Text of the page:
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ss triple helix - winter 1999,  Editorial: 'A step further than Sodom?'

Editorial: 'A step further than Sodom?'

Is six billion people too many? At one extreme are those who see human population growth as the planet's major problem - through exacerbating starvation, environmental destruction and slaughter. At the other are those who see advancing technology and international collaboration producing a world where everyone reaches the consumption levels of California.[1]

In this issue of Triple Helix John Guillebaud and Greg Gardner represent neither pole of opinion and agree that there is a huge difference between coercive population control on the one hand and responsible family planning on the other. But there is less meeting of minds on the environmental impact of increased numbers and on who should do what.

Whether the world is overpopulated is debatable. All the world's buildings would fit in Scotland or Ireland alone and the world's population could currently stand shoulder to shoulder on the Isle of Wight. World per capita food production has more than kept pace with population and Europe's own past demonstrates that fertility can be managed effectively - even without contraceptives - as living standards improve. Furthermore citizens of the developing world choose large families for good reasons, as insurance against an uncertain future in circumstances of high infant mortality, low and insecure income and labour intensive farming.[2]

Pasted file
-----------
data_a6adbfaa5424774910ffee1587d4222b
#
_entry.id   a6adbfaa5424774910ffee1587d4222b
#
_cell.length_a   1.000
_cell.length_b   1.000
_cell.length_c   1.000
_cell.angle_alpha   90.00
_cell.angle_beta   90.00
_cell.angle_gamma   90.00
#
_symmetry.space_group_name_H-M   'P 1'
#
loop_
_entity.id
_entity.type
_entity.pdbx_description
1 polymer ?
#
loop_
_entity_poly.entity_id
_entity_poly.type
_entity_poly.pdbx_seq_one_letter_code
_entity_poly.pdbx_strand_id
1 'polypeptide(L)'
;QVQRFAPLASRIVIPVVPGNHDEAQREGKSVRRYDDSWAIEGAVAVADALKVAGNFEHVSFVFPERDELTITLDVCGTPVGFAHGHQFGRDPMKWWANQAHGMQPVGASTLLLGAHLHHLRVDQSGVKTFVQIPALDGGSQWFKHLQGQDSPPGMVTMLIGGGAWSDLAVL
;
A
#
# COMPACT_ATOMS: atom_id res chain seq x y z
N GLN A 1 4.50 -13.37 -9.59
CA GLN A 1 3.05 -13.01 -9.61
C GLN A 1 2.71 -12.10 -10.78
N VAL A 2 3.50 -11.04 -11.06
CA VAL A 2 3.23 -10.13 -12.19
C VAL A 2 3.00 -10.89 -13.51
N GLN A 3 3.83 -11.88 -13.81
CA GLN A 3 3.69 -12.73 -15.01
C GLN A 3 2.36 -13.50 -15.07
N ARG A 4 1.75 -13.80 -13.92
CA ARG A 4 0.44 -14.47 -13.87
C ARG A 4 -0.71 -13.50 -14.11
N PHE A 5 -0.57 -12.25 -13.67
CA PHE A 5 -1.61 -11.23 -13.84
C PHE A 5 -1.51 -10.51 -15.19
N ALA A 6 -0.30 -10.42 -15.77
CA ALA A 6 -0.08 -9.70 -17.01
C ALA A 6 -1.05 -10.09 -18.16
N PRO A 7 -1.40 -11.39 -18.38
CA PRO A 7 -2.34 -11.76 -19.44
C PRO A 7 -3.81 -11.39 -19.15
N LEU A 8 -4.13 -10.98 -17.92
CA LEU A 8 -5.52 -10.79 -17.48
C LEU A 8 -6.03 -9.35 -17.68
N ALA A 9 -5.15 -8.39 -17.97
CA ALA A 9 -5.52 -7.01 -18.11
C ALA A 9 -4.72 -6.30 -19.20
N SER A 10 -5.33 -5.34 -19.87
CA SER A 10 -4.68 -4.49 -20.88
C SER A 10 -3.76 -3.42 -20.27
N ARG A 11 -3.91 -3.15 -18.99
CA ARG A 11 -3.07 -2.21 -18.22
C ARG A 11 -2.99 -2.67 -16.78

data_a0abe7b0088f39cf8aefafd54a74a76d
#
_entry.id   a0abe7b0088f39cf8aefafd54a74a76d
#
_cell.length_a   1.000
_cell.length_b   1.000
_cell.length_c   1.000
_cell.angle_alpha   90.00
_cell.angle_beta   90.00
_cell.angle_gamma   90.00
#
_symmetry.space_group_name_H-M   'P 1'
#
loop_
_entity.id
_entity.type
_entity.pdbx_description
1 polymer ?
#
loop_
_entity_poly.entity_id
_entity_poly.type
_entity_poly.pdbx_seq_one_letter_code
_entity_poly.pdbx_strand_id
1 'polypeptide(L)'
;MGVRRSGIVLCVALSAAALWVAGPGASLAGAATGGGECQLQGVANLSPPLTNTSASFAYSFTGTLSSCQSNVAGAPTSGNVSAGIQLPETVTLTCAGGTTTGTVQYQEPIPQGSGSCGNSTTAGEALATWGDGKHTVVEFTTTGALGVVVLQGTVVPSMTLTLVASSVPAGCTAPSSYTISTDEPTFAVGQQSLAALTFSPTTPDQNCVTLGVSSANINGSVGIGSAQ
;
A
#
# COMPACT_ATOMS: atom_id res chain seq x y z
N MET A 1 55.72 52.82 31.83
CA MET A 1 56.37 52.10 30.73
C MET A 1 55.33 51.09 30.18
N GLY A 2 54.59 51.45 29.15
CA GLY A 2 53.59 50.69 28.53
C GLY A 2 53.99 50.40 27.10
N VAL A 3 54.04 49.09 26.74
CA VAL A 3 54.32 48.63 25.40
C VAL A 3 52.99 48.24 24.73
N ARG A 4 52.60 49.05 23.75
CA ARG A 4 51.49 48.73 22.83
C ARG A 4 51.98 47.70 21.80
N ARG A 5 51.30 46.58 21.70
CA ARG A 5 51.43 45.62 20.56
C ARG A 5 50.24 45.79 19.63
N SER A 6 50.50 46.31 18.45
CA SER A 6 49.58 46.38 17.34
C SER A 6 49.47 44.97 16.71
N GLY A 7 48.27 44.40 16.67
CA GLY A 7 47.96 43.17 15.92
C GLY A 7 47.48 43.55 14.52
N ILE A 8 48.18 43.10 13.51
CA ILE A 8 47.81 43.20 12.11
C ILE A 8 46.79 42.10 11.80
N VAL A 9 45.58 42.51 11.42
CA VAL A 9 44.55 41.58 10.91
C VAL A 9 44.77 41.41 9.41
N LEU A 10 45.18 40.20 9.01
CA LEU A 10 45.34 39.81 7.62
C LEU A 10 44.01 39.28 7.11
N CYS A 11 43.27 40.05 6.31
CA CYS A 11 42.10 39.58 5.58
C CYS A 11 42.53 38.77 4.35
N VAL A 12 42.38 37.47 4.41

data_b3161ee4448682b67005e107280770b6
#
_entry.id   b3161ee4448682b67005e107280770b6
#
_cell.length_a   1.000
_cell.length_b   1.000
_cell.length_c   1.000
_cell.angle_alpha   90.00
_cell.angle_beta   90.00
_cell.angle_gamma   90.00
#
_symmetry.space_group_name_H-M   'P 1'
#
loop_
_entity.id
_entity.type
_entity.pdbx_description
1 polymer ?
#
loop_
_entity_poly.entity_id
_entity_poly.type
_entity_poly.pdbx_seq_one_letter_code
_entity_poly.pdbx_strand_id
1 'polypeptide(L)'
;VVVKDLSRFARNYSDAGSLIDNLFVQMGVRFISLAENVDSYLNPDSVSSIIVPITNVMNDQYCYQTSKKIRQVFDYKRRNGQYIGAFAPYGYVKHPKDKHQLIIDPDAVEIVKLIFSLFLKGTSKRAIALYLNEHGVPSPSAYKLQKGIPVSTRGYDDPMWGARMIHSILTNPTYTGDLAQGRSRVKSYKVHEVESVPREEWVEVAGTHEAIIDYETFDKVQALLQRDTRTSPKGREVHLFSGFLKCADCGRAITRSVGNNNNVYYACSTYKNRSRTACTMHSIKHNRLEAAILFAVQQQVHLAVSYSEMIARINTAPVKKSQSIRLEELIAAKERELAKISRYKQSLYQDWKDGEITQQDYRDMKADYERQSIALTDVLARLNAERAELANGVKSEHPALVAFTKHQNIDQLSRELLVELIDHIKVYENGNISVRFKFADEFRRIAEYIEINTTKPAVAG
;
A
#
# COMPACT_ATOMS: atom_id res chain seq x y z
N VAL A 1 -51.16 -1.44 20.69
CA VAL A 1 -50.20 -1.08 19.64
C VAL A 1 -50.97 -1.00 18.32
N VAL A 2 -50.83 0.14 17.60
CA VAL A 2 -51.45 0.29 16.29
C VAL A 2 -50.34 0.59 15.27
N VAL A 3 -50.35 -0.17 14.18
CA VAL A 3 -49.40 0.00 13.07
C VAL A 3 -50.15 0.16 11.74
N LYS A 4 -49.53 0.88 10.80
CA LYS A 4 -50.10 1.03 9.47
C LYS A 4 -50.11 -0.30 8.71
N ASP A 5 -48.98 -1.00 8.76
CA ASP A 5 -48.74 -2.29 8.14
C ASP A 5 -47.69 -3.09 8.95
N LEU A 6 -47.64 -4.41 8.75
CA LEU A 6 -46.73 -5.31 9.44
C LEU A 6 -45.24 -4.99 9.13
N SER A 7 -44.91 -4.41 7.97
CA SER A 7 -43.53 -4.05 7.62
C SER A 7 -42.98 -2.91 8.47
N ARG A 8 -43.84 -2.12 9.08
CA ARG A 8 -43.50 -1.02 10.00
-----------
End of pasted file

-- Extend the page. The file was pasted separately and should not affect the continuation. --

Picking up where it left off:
Family planning combined with economic development allows couples to plan the number and spacing of their children in the light of their own circumstances and beliefs. But imposed popu-lation control, with all that involves, coupled with mounting developing world debt and economic austerity measures which slash health and education budgets, is nothing short of brutal exploitation.[3] Our stewardship of the earth is not a licence to exploit but to govern wisely. We cannot impose solutions on the world's poor without addressing our complicity in unjust economic structures, environmentally destructive technologies, and consumptive lifestyles.

Sodom came under God's judgment, at least in part, because she was 'arrogant, overfed and unconcerned; (she) did not help the poor and needy' (Ezekiel 16:49). This description fits our Western World well - but if we actively exploit and manipulate the developing world we are in real danger of going a step further even than Sodom.

'Do not exploit the poor... and do not crush the needy... for the Lord will take up their case and will plunder those who plunder them' (Proverbs 22:22-23).

  1. McMichael T, Guillebaud J, King M. Population - the two 'wisdoms'. BMJ 1999; 319:931-932
  2. Bunn A. Contraceptive Commotion. Nucleus 1995; July:8-16
  3. Paul J, Saunders P. Taking an Interest in Debt? Nucleus 1998;October:12-20
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